Congresswoman Strickland on Anti-Asian Violence
"I am proud to be Asian I belong here "
Immense sorrow, fear and anger blanketing Asian communities as a disturbing uptick in the number of anti-Asian hate crimes continues across the world.
This highlighted by the shooting spree directed at several Atlanta-area businesses that left six Asian women dead.
"Just try to get people to do something about all the stuff happening, which is super complicated. But protesting is one way to do it"
"It's nothing new and it's not going to go away."
A rise in hate crimes aimed at Asian Americans - would the long history of racism persist for more decades to come or would the public outcry turn into an opportunity to stamp out the racism virus?
It's the topic of our News In-depth tonight and joining us from Tacoma, Washington is Congresswoman Marilyn Strickland, a Democrat from Washington State.
Congresswoman, I'm sorry about the circumstances, but I appreciate this chance to talk with you.
She is the first U.S. Congress member of both Korean and African American heritage.
Congresswoman, I'm sorry about the circumstances, but I appreciate this chance to talk with you. Welcome.
The latest tragedy in Atlanta has shed light on America's long history of bigotry against Asian-Americans, with many taking to the streets in solidarity, saying enough is enough. First, I did want to start by asking, what has the past week brought up for you?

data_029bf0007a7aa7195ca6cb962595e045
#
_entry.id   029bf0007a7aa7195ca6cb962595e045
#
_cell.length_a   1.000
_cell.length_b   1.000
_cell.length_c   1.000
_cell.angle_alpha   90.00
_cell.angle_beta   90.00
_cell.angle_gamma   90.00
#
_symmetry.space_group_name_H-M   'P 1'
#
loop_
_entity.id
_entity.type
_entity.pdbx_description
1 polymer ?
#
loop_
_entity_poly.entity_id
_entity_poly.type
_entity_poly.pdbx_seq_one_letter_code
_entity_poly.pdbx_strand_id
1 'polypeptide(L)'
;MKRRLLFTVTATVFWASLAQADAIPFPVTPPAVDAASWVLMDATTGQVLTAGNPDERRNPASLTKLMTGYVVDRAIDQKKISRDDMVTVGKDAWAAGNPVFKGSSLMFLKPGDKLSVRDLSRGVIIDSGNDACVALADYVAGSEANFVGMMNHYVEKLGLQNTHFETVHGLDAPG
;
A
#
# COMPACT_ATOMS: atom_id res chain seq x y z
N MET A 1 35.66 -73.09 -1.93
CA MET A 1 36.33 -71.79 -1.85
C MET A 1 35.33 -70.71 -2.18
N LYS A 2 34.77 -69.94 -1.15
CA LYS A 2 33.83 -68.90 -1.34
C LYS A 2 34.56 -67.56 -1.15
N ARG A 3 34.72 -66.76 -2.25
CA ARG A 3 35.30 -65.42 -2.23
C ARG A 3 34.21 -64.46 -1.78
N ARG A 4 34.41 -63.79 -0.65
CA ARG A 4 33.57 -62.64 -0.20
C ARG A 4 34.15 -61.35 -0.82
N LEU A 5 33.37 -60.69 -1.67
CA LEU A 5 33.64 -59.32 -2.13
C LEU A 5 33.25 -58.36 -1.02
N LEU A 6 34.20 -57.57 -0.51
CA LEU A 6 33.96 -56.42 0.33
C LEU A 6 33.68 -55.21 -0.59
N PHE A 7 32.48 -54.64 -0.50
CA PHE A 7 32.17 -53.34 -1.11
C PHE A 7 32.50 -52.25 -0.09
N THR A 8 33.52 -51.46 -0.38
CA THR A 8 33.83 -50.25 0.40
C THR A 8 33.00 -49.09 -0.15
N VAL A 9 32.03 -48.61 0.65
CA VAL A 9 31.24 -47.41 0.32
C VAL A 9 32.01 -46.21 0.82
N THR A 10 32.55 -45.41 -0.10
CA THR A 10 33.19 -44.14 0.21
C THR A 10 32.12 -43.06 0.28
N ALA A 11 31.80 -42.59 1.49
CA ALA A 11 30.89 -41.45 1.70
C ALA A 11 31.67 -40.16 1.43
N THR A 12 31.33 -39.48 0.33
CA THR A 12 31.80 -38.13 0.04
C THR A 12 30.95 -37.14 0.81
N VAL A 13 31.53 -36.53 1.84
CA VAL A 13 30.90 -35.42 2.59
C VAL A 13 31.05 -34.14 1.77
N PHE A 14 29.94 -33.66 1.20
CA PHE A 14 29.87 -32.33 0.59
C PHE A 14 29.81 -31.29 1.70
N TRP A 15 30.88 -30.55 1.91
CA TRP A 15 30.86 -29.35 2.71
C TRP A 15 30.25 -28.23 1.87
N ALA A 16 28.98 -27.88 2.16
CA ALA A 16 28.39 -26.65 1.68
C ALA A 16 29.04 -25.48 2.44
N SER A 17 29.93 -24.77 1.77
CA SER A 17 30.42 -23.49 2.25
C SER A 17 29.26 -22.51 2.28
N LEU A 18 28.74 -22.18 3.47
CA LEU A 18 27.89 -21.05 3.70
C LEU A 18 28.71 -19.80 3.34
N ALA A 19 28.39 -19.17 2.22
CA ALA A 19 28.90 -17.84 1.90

We're seeing alarming figures of anti-Asian hate crimes, especially in the U.S., with reports showing such crimes rose by 145% in major U.S. cities last year from the year before. And many experts point out that hate crimes are overwhelmingly underreported. We want to first ask you, how serious is the anti-Asian sentiment in the U.S.?
Asian-Americans and Pacific Islanders have come forward sharing sentiment of alienation as 'perpetual foreigners', never fully integrated since long before the pandemic began. Vice President Kamala Harris has also stated that "Racism is real in America, and it has always been." As the first U.S. Congress member of both Korean and African American heritage, how do you feel?
The Atlanta spa shootings were just the latest of surging anti-Asian hate crimes and in a lot of cases the suspects were not charged with hate crime due to lack of evidence that can prove they were racially motivated.
Tell us about the movements in Congress to boost 'hate crime laws' and what are some of the remaining challenges?
The fact that the 7 victims out of 8 Atlanta spa shootings were women acutely points out that this was also an act of violence against women. in your remarks on the floor, you drew a connection between the shootings in Atlanta and the importance of getting the Violence Against Women Act reauthorized. Tell us about the ongoing efforts to reauthorize the 'Violence Against Women Act' which I believe was lapsed in 2019?
President Biden signed an executive order on stopping anti-Asian bias, there are movements in the Congress, big name celebrities are speaking out, and angry young generations are flooding the social media about the dire issue.
So the message is out loud and clear, but what more do you think needs to be done to stamp out racial violence?
Before you go, your word of advice and encouragement?
Thank you Congresswoman Strickland, grateful for your perspectives.